For example, the numeral "3" is so abstract on it's own. But when you show the student a "3 block" that is pink (and always will be); that can fit three unit blocks on top of it (and therefore is 3 X units as well as 1 X three); and they can feel and see these demarcations within the block itself, they gain and understanding of the numeral 3's "three-ness". Quickly, they can transition from unit counting to simple addition with an understanding of the size of "3" in relation to "1" or any other number.

2. They support all learning styles

By being aware of the VARK methods and the four different learning styles, you can incorporate tools that support all modes of learning in each lesson. By utilising this knowledge, you create much better results for yourself as the teacher and for your students! 

For visual learners, you could show a video or clear demonstration of what you're teaching. For auditory learners, speaking to them, soundtracks and songs work well. For hands-on learners (almost 40% of all students!!) they need hands-on tools and manipulatives that they can touch and feel. And by incorporating all components into every lesson, you set your student up to truly integrate each maths concept.

The "other"category (3.9% of learning styles) relates to students learning by writing numbers on paper and writing down formulas.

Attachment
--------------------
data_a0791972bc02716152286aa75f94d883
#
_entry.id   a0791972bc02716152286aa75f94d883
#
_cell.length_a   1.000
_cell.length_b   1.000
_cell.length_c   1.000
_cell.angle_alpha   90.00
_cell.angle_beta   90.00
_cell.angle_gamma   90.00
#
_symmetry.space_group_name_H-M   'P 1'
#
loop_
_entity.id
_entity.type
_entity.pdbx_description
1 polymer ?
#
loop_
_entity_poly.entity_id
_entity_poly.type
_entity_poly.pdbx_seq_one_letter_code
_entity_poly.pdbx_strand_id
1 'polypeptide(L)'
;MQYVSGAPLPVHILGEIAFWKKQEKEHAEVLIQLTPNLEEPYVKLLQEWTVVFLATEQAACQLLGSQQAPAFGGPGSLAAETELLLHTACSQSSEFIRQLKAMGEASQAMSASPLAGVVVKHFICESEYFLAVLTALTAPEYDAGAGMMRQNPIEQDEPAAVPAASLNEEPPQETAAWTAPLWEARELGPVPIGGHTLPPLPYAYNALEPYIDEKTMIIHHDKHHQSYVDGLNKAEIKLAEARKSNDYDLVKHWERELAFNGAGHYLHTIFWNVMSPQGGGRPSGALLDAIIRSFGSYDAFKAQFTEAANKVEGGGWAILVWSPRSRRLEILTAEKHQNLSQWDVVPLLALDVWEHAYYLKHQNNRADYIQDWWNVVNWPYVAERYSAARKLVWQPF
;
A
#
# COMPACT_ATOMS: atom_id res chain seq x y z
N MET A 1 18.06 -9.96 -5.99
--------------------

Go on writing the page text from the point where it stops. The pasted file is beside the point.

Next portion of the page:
When you see that our schooling system so often goes straight to this abstract "other" before building a concrete understanding of maths, you can see quite simply why so many students fail in maths!

Here's an easy definition of these main learning styles:

The Math-U-See program incorporates all learning styles into every lesson. For visual and auditory learning, we have instructional videos, songs and games that equip the teacher to clearly demonstrate each lesson (and yes, your student can also watch these). Kinaesthetic/tactile learning is the starting point to introduce every new lesson, so that the student has a body knowing and true understanding of each maths foundation.

It's so easy to teach, with step-by-step instructions and worked solutions. There are student workbooks with systematic review of previous lessons, along with tests to confirm mastery before proceeding to the next lesson. Perfect for intervention specialists looking for a best-practice and pedagogy-informed methodology, Math U See is also built for parents who want an excellent step-by-step program to follow that does not require prior teaching experience - just a dedication to equip your child with maths for life!